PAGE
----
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Top 10 famous annual traditional festivities in Croatia and when to catch them live

Women singing in traditional ethnic clothesCroatian National Tourist Board

Croatia has a rich cultural landscape of traditional folk music, historic reenactments and religious festivals. Throughout the year, but especially in the spring and summer, annual festivities celebrate these local, regional and national traditions. If you’re visiting Croatia, here are the top 10 traditional festivities, and when and where you can find them.

Men riding donkeysCroatian National Tourist Board

1. Tribunj Donkey Race

On the first Sunday of August in Tribunj, Croatia, a small town on Croatia’s Dalmatian coast, the annual Tribunj Donkey Race pays tribute to the region’s long relationship with the sturdy, sure-footed pack animals.

Man climbing a donkeyCroatian National Tourist Board

The “race” is often a comical scene of rowdy spectators cheering riders as they try to coax and pull their stubborn donkeys to compete, or of donkeys suddenly taking off and leaving their rider on the ground behind them.

Riders dress in traditional folk costume and must have been born in Tribunj to qualify for the ride. The race, which has been held since the 1950s, is now organized by Croatian Donkey, which runs a donkey refuge on a nearby uninhabited island.

Group of bell ringers preparing to danceCroatian National Tourist Board

2. Carnival Bell Ringers’ Pageant from the Kastav area (Zvončari)

In the Kastav area of Croatia, the spectacular Bell Ringers’ Pageant takes place in the days leading up to Ash Wednesday. During the pageant — which is really a procession — male villagers from the towns around Kastav dress in sheepskin throws, and often wear oversized, horned animal masks also made from sheepskin.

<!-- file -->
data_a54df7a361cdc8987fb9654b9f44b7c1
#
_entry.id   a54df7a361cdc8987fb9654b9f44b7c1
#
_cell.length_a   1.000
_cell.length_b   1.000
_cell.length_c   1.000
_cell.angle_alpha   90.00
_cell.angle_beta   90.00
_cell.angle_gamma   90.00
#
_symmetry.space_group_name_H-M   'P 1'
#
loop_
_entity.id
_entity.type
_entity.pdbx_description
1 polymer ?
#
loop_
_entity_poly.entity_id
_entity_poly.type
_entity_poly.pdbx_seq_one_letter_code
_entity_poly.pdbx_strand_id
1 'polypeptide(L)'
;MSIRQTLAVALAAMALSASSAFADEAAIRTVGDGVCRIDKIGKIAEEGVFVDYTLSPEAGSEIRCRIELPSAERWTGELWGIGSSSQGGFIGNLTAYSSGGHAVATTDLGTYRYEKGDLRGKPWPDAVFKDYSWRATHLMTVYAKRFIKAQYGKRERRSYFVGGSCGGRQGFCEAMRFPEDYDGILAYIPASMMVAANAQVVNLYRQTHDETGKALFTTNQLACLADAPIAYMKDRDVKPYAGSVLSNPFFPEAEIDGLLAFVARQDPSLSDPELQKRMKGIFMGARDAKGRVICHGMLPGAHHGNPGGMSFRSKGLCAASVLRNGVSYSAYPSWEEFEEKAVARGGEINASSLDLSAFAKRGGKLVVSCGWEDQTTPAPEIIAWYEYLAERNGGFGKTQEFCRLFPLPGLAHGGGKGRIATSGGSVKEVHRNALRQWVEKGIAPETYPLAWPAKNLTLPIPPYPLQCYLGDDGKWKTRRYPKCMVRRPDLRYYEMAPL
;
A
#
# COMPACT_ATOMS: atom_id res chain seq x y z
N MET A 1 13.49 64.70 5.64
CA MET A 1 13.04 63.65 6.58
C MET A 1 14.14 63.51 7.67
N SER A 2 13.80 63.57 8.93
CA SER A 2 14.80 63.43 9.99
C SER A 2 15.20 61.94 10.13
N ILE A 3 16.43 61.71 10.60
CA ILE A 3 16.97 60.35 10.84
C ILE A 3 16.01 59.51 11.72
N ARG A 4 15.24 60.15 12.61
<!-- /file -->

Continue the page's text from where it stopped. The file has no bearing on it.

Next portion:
Bell ringer dancingCroatian National Tourist Board

With large brass bells tied at their waists, they march from village to village, rhythmically leaping, loping and ringing the bells.

Halubian Bell RingersCroatian National Tourist Board

Removing the maskCroatian National Tourist Board

The tradition of the bell ringers — called Zvončari in Croat — likely dates back to pre-Christian rites of spring. The masks, costumes and noisy bell ringing were a way to ward off evil spirits, portend an abundant harvest and protect farm animals.

Alkar men walking by Ivo PervanCroatian National Tourist Board

3. The Sinjska Alka, a knights' tournament in Sinj

Held the first weekend in August that includes a Sunday, the Sinjska Alka Nights' Tournament takes place in Sinj, in the Dalmatian hinterlands. During the tournament, knights, called alkari, ride their horses at full speed and attempt to hit the inside of a hanging ring with their spears.

The Sinjska Alka commemorates an event in the Seventh Ottoman–Venetian War when a grossly outnumbered army of Sinj townsmen held off 60,000 invading Ottomans. Rich in history, elaborate costumes and closely observed ceremony, it is the last remaining medieval knights’ tournament in Croatia.

Knights’ tournament in SinjCroatian National Tourist Board

Ljelje from the backCroatian National Tourist Board

4. Spring procession of Ljelje / Kraljice in Gorjani

The spring procession of Ljelje / Kraljice takes place every year on Pentecost Sunday in the town of Gorjani in the northeastern Slavonia region. The young women (ljelje) of the town dress as queens (kraljice) or kings (kraljevi) and walk house to house in procession, accompanied by singers and musicians. The kings are dressed in elaborate fall hats covered with flowers and jewelry. The queens also wear elaborate costumes but wear white garlands instead of hats.

The history of the spring procession may relate to a story from the Croatian-Ottoman wars, when the women of Gorjani allegedly reclaimed their captured men from the Turks.

Ljelja hands on purple dress by Ivo PervanCroatian National Tourist Board

The tradition may also have been a way of presenting young girls of marrying age. The spring procession in Gorjani is the last remaining example of a practice once widespread in Slavonia.

Gorjanske LjeljeCroatian National Tourist Board

Festival of St. Blaise, patron Saint of Dubrovnik by Ivo PervanCroatian National Tourist Board

5. Festivity of St. Blaise, patron Saint of Dubrovnik

On February 3 every year, Dubrovnik celebrates its patron saint and savior of the city with the Festivity of St. Blaise.

Ornament presenting Saint Blaise by Ivo PervanCroatian National Tourist Board

The festival in his honor has taken place since at least the 12th century. Tens of thousands of locals and visitors attend the festivity, the high point of which is a procession with the gilded statue of St. Blaise and relics of the saint. These are paraded around the city, accompanied by young women in elaborate folk costumes, as well as costumed flagbearers. At the end of the procession, a corps of soldiers fire powder muskets over the harbor to chase enemies away from the city.